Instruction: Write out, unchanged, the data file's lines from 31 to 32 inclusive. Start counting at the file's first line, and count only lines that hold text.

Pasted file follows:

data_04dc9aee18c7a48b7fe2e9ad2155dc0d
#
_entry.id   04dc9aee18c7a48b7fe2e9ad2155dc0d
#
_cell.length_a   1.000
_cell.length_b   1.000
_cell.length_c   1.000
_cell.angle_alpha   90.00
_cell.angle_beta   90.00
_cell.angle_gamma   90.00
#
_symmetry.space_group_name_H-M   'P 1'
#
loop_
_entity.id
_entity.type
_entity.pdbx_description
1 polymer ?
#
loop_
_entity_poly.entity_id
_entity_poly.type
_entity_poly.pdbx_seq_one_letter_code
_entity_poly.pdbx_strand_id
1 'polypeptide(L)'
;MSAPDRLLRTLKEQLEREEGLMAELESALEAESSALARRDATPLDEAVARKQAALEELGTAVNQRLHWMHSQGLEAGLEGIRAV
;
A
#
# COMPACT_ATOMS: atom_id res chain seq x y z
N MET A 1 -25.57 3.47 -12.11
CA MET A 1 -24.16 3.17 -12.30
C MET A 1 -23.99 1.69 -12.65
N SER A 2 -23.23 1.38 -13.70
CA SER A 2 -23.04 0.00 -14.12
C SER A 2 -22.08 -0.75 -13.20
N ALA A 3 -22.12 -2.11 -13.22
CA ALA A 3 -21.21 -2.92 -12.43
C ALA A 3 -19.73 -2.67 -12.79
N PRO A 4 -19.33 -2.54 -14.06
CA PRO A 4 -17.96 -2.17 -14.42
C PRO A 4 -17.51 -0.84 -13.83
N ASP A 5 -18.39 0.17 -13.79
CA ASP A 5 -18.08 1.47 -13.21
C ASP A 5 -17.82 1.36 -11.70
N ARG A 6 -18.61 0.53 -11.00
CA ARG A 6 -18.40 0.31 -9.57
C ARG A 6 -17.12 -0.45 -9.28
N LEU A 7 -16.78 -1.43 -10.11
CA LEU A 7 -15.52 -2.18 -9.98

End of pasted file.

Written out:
N MET A 1 -25.57 3.47 -12.11
CA MET A 1 -24.16 3.17 -12.30